Monday, December 13, 2010

Bookmarks Are Your Friends

I posted Friday that I was tired of shooting things and wanted to do something different.  So what did I do?  I ventured into low-sec and set up bookmarks in three systems.  That's right; I left the safety of high-sec and didn't even look to shoot anything.  Have I lost my carebear mind?

Not really.  If I have a low-sec system populated with bookmarks, I feel a lot safer than traveling into one without the preparation.  While I was in Eve University, the faculty began an in-depth study of bookmarks and were in the process of developing a class when I left.  I'm impressed with the current Bookmarks article on the Eve University Wiki and wish I had read it before embarking on this weekend's adventure.  But I think the Uni training I did remember came in handy.

Most of the benchmarks I set up were observation bookmarks.  Because the Khumaak Flying Circus has a strong stealth identity, I set my observation bookmarks up a bit differently than advised by Eve Uni.  Instead of setting up my bookmarks off-grid, I set my bookmarks up on-grid, but over 150 km from the object under observation.  I prefer eyes-on observation instead of relying on the directional scanner.  I want to not only see what ships are present, but their flight paths and, more importantly, whether the capsuleers under observation are flashy or not. 

The two most important types of targets to keep under observation are jump gates and stations.  Jump gates because gate camps are one of the most dangerous events a small hauling corp can face.  Stations because a station camp is something to be avoided at all cost.  Because I have a lot more experience working around gate camps than station camps, I'd like to avoid them.

However, sometimes the pirate's station camp is inside the station.  I encountered that Sunday when a pirate undocked in a Damnation right after I undocked in my Cheetah.  That is why I also set up instant warp-out bookmarks.  The instant warp-out bookmark gives a capsuleer the ability to quickly warp away from a station and away from trouble.  Since I plan to move transport ships into these stations as part of my hauling business, anything that reduces the time they are vulnerable is welcome.

I mentioned before that I feel much safer in systems with bookmarks than those without.  So how do I approach a system in which I have no bookmarks?  First, I always use a covert ops ship to do the initial insertion into a low-sec system.  Next, I use the 30 seconds of cloak you have when jumping into a system to see who is around.  If I spot another ship, especially a flashy pirate like happened to me on Saturday, I open up the pod saver tab on my overview and warp to a planet.  If I'm alone, I have the option of staying at the gate and slowboating to a point in space to create my first bookmark in the system.  In either case, once I start moving around to other objects to create other observation points, I like to make bookmarks along the way.  The Eve Uni Wiki gives instructions on how to make mid-point and unaligned safe spots.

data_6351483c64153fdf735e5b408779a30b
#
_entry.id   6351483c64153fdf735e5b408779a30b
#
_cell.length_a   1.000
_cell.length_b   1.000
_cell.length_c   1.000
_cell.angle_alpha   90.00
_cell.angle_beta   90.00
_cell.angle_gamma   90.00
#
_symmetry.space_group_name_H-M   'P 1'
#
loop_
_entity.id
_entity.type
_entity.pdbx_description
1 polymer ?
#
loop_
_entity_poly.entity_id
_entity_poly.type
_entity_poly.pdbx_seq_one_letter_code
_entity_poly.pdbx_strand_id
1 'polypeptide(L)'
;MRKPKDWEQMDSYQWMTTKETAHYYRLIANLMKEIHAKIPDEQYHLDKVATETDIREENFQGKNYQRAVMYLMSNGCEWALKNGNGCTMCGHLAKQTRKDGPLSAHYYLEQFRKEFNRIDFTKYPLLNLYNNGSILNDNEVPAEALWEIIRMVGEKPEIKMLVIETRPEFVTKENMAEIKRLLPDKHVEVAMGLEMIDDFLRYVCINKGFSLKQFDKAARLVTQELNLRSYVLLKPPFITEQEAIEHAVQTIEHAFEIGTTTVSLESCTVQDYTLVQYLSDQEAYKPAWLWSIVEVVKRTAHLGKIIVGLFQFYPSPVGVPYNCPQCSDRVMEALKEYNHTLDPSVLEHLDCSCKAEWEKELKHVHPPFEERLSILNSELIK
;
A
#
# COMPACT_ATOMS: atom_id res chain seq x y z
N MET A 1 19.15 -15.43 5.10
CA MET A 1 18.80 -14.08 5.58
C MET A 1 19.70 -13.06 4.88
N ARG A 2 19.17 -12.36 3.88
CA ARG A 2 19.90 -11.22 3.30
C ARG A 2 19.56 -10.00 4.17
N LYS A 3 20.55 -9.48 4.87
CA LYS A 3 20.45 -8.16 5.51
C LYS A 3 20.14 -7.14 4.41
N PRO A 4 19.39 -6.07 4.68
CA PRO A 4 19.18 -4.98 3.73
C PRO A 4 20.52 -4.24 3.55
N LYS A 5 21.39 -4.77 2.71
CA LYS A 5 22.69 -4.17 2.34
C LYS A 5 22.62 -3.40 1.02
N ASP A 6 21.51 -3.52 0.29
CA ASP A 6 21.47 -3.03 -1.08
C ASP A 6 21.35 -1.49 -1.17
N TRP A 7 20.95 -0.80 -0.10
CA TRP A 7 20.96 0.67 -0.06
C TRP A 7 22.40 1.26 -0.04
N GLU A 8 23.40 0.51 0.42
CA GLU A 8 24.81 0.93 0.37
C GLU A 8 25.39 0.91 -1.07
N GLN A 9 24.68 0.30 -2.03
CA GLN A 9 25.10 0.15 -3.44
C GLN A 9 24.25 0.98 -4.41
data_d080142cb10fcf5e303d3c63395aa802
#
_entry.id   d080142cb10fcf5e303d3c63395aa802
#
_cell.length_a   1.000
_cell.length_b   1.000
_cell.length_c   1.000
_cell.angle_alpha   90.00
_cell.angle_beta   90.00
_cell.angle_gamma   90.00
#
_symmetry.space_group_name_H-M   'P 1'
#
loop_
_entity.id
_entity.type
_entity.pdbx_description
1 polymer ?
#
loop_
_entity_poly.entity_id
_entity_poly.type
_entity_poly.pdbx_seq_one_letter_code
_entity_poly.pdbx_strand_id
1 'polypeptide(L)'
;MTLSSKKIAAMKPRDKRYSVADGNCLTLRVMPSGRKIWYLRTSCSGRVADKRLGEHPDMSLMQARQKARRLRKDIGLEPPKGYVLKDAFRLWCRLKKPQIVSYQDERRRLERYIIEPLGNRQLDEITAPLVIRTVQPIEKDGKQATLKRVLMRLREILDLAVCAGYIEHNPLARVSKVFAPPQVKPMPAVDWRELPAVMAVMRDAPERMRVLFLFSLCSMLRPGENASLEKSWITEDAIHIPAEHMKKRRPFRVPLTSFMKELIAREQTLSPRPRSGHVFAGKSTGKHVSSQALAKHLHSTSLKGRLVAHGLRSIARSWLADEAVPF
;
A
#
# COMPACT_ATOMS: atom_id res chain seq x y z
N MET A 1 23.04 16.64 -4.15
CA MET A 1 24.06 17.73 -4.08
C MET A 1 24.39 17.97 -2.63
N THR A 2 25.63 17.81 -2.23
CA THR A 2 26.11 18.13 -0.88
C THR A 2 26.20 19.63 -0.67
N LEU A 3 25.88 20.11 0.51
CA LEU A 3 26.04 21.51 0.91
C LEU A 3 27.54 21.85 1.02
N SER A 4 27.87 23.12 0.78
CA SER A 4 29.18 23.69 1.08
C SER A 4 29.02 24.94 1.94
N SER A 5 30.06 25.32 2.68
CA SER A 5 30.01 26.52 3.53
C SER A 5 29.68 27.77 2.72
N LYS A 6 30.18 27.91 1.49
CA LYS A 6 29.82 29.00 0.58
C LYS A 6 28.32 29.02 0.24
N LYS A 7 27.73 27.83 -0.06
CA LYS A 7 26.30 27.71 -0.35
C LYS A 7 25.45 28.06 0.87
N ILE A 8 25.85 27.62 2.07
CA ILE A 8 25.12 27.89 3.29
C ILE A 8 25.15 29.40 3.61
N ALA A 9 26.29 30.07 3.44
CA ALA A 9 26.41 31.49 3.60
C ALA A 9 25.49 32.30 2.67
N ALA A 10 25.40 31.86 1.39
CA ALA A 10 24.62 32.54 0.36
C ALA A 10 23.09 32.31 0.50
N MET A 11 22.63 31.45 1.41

From a selfish perspective, I hope that the vast majority of carebears keep their fear of low-sec space.  Why?  Because I believe that a lot of the small packages I see as courier contracts are made by players afraid to risk their own ships in low-sec.  Also, I notice that those stations offering blueprint copying services in low-sec or in high-sec systems surrounded by low-sec are a lot less crowded than those in easily accessible high-sec stations.

As a big carebear myself, I understand the fear in those carebear hearts.  When I jumped into that first low-sec system on Saturday and saw that pirate waiting to lock me down and pod me, it took all my Eve University training and experience ghosting about the Hed constellation to keep from panicking and get away.  But I'll admit that once I was safe my hands were shaking for at least 5 minutes because of the adrenaline rush caused by the encounter.  But there is profit to be made from going where others fear to tread.  As CCP so eloquently put it, "Dare to be bold pilot."

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